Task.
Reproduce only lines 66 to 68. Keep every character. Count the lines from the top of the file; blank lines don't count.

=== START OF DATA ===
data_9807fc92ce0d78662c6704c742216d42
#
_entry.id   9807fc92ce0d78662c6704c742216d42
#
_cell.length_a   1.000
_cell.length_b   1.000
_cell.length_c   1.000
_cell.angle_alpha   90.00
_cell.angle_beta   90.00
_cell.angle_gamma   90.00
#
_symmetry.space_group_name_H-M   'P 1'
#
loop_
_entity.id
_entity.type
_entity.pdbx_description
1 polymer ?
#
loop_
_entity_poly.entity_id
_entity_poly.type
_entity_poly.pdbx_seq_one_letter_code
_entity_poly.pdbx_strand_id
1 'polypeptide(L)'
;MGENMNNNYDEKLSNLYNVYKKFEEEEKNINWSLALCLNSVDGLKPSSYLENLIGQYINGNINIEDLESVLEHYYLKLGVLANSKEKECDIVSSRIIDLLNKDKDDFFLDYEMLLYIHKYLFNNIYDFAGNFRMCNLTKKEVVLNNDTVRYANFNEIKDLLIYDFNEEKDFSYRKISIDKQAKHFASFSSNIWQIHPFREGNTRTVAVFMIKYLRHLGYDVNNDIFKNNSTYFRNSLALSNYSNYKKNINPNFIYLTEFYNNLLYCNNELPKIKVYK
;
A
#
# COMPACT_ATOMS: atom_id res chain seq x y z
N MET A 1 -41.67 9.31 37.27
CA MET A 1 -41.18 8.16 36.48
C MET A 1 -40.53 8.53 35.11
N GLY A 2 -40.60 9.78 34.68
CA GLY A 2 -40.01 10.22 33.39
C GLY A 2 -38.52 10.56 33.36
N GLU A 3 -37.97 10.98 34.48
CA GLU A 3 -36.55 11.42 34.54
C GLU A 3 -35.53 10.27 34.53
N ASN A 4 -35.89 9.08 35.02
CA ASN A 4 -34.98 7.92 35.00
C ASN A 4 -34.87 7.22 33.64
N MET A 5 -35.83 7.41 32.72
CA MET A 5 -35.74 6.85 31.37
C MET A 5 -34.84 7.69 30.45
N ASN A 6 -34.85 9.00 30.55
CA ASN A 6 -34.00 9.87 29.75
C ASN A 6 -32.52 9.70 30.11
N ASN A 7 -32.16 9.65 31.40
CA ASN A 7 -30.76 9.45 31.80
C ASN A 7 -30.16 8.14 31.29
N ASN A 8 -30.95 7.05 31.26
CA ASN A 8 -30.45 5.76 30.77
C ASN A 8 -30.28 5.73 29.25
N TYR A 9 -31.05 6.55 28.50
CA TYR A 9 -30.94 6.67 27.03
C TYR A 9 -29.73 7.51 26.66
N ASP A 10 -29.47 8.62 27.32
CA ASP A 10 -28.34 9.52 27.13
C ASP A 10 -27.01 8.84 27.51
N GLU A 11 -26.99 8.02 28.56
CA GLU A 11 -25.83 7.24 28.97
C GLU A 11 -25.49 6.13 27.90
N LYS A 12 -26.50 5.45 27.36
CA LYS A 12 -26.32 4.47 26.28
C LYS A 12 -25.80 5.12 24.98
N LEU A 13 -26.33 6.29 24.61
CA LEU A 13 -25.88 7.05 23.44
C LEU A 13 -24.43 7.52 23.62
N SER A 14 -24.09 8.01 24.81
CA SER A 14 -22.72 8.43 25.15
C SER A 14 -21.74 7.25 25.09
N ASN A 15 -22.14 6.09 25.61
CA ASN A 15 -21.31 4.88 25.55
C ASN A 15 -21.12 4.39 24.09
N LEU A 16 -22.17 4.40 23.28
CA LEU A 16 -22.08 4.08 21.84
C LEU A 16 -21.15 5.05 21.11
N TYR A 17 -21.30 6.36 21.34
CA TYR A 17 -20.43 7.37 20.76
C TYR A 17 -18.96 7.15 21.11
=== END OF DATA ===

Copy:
C LYS A 12 -25.80 5.12 24.98
N LEU A 13 -26.33 6.29 24.61
CA LEU A 13 -25.88 7.05 23.44